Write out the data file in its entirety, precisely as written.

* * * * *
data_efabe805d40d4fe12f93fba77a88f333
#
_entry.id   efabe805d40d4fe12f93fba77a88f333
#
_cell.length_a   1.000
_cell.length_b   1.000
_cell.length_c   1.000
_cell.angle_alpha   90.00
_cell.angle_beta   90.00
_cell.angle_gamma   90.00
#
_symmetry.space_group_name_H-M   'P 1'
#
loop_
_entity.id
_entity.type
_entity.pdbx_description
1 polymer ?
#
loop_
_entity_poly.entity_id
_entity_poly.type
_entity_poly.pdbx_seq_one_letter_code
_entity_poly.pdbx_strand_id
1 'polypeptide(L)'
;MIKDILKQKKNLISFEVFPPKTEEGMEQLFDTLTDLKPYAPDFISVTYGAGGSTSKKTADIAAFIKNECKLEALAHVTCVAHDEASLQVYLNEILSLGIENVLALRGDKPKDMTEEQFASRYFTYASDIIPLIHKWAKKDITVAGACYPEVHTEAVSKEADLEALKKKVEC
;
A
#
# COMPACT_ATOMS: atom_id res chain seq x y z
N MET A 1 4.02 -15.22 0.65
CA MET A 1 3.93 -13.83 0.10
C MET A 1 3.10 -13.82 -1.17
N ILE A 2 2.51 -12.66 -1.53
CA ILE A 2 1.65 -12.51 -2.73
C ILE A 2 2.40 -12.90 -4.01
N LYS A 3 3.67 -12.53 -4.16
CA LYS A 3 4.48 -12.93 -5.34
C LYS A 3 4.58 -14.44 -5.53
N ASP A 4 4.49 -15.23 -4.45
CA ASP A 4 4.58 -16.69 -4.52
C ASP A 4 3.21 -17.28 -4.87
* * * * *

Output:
data_efabe805d40d4fe12f93fba77a88f333
#
_entry.id   efabe805d40d4fe12f93fba77a88f333
#
_cell.length_a   1.000
_cell.length_b   1.000
_cell.length_c   1.000
_cell.angle_alpha   90.00
_cell.angle_beta   90.00
_cell.angle_gamma   90.00
#
_symmetry.space_group_name_H-M   'P 1'
#
loop_
_entity.id
_entity.type
_entity.pdbx_description
1 polymer ?
#
loop_
_entity_poly.entity_id
_entity_poly.type
_entity_poly.pdbx_seq_one_letter_code
_entity_poly.pdbx_strand_id
1 'polypeptide(L)'
;MIKDILKQKKNLISFEVFPPKTEEGMEQLFDTLTDLKPYAPDFISVTYGAGGSTSKKTADIAAFIKNECKLEALAHVTCVAHDEASLQVYLNEILSLGIENVLALRGDKPKDMTEEQFASRYFTYASDIIPLIHKWAKKDITVAGACYPEVHTEAVSKEADLEALKKKVEC
;
A
#
# COMPACT_ATOMS: atom_id res chain seq x y z
N MET A 1 4.02 -15.22 0.65
CA MET A 1 3.93 -13.83 0.10
C MET A 1 3.10 -13.82 -1.17
N ILE A 2 2.51 -12.66 -1.53
CA ILE A 2 1.65 -12.51 -2.73
C ILE A 2 2.40 -12.90 -4.01
N LYS A 3 3.67 -12.53 -4.16
CA LYS A 3 4.48 -12.93 -5.34
C LYS A 3 4.58 -14.44 -5.53
N ASP A 4 4.49 -15.23 -4.45
CA ASP A 4 4.58 -16.69 -4.52
C ASP A 4 3.21 -17.28 -4.87